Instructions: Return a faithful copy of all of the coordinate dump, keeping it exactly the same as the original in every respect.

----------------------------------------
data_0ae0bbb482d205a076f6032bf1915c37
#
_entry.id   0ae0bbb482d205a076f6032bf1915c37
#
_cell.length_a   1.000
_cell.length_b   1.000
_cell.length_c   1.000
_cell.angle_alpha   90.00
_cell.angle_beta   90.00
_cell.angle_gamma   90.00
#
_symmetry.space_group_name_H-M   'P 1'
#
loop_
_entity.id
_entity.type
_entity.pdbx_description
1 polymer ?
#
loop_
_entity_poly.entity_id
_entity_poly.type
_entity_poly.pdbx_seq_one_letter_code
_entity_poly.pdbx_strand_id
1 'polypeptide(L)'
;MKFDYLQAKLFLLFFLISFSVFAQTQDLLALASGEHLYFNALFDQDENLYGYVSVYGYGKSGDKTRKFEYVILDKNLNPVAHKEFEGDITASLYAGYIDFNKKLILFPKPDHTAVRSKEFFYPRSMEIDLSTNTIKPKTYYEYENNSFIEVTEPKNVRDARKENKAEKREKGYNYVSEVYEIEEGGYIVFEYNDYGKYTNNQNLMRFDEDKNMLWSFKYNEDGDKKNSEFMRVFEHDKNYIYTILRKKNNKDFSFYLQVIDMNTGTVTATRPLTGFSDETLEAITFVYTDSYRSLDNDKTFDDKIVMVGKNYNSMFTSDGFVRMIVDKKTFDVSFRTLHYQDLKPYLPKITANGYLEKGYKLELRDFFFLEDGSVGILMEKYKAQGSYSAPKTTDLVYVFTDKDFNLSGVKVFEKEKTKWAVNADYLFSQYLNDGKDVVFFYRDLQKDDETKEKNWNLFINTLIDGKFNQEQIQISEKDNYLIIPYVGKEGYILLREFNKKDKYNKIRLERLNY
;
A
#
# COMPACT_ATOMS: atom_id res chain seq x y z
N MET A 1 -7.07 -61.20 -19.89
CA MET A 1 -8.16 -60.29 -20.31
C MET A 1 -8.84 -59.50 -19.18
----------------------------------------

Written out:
data_0ae0bbb482d205a076f6032bf1915c37
#
_entry.id   0ae0bbb482d205a076f6032bf1915c37
#
_cell.length_a   1.000
_cell.length_b   1.000
_cell.length_c   1.000
_cell.angle_alpha   90.00
_cell.angle_beta   90.00
_cell.angle_gamma   90.00
#
_symmetry.space_group_name_H-M   'P 1'
#
loop_
_entity.id
_entity.type
_entity.pdbx_description
1 polymer ?
#
loop_
_entity_poly.entity_id
_entity_poly.type
_entity_poly.pdbx_seq_one_letter_code
_entity_poly.pdbx_strand_id
1 'polypeptide(L)'
;MKFDYLQAKLFLLFFLISFSVFAQTQDLLALASGEHLYFNALFDQDENLYGYVSVYGYGKSGDKTRKFEYVILDKNLNPVAHKEFEGDITASLYAGYIDFNKKLILFPKPDHTAVRSKEFFYPRSMEIDLSTNTIKPKTYYEYENNSFIEVTEPKNVRDARKENKAEKREKGYNYVSEVYEIEEGGYIVFEYNDYGKYTNNQNLMRFDEDKNMLWSFKYNEDGDKKNSEFMRVFEHDKNYIYTILRKKNNKDFSFYLQVIDMNTGTVTATRPLTGFSDETLEAITFVYTDSYRSLDNDKTFDDKIVMVGKNYNSMFTSDGFVRMIVDKKTFDVSFRTLHYQDLKPYLPKITANGYLEKGYKLELRDFFFLEDGSVGILMEKYKAQGSYSAPKTTDLVYVFTDKDFNLSGVKVFEKEKTKWAVNADYLFSQYLNDGKDVVFFYRDLQKDDETKEKNWNLFINTLIDGKFNQEQIQISEKDNYLIIPYVGKEGYILLREFNKKDKYNKIRLERLNY
;
A
#
# COMPACT_ATOMS: atom_id res chain seq x y z
N MET A 1 -7.07 -61.20 -19.89
CA MET A 1 -8.16 -60.29 -20.31
C MET A 1 -8.84 -59.50 -19.18